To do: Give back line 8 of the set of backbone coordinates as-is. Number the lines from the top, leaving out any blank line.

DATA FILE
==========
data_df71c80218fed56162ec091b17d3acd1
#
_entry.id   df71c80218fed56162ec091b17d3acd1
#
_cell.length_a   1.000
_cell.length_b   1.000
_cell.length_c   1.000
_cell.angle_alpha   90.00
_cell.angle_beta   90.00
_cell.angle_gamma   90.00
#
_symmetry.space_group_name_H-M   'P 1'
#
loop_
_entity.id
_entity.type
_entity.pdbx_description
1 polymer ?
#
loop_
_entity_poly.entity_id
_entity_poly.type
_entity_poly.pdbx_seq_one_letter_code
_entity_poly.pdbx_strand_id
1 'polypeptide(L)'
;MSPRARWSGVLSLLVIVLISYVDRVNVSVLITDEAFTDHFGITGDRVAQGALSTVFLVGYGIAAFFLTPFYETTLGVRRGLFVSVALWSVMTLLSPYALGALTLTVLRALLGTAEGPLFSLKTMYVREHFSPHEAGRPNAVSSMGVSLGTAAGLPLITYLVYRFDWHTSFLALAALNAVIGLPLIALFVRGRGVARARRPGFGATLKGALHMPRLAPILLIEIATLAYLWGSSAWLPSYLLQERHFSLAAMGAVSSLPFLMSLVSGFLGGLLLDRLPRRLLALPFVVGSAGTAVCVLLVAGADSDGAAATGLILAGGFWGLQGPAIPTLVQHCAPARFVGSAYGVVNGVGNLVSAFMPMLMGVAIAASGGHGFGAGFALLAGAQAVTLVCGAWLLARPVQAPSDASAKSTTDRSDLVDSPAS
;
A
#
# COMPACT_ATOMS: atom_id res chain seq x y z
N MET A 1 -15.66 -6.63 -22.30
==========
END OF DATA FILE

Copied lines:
_cell.angle_alpha   90.00